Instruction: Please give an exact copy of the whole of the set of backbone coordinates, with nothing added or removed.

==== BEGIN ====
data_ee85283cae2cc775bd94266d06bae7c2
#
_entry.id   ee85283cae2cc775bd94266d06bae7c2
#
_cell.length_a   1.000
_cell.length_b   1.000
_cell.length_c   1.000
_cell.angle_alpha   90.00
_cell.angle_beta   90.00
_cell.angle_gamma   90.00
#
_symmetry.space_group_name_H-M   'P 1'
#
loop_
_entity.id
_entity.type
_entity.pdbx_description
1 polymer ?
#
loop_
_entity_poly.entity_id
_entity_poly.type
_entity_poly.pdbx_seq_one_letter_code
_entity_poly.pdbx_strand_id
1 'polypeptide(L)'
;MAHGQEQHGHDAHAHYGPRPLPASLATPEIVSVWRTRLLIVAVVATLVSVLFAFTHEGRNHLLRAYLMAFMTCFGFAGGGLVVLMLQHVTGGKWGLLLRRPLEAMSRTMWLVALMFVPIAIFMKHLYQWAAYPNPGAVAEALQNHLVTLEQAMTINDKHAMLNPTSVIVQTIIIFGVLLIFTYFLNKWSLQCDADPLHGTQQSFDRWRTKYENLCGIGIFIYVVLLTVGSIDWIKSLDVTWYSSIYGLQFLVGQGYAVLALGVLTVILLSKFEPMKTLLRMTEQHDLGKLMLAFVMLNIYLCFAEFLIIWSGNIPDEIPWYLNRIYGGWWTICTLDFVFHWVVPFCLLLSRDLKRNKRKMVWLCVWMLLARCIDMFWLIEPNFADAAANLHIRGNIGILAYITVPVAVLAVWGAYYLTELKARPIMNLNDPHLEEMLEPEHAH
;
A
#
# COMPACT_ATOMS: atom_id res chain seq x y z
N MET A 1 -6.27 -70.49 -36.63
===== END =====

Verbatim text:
data_ee85283cae2cc775bd94266d06bae7c2
#
_entry.id   ee85283cae2cc775bd94266d06bae7c2
#
_cell.length_a   1.000
_cell.length_b   1.000
_cell.length_c   1.000
_cell.angle_alpha   90.00
_cell.angle_beta   90.00
_cell.angle_gamma   90.00
#
_symmetry.space_group_name_H-M   'P 1'
#
loop_
_entity.id
_entity.type
_entity.pdbx_description
1 polymer ?
#
loop_
_entity_poly.entity_id
_entity_poly.type
_entity_poly.pdbx_seq_one_letter_code
_entity_poly.pdbx_strand_id
1 'polypeptide(L)'
;MAHGQEQHGHDAHAHYGPRPLPASLATPEIVSVWRTRLLIVAVVATLVSVLFAFTHEGRNHLLRAYLMAFMTCFGFAGGGLVVLMLQHVTGGKWGLLLRRPLEAMSRTMWLVALMFVPIAIFMKHLYQWAAYPNPGAVAEALQNHLVTLEQAMTINDKHAMLNPTSVIVQTIIIFGVLLIFTYFLNKWSLQCDADPLHGTQQSFDRWRTKYENLCGIGIFIYVVLLTVGSIDWIKSLDVTWYSSIYGLQFLVGQGYAVLALGVLTVILLSKFEPMKTLLRMTEQHDLGKLMLAFVMLNIYLCFAEFLIIWSGNIPDEIPWYLNRIYGGWWTICTLDFVFHWVVPFCLLLSRDLKRNKRKMVWLCVWMLLARCIDMFWLIEPNFADAAANLHIRGNIGILAYITVPVAVLAVWGAYYLTELKARPIMNLNDPHLEEMLEPEHAH
;
A
#
# COMPACT_ATOMS: atom_id res chain seq x y z
N MET A 1 -6.27 -70.49 -36.63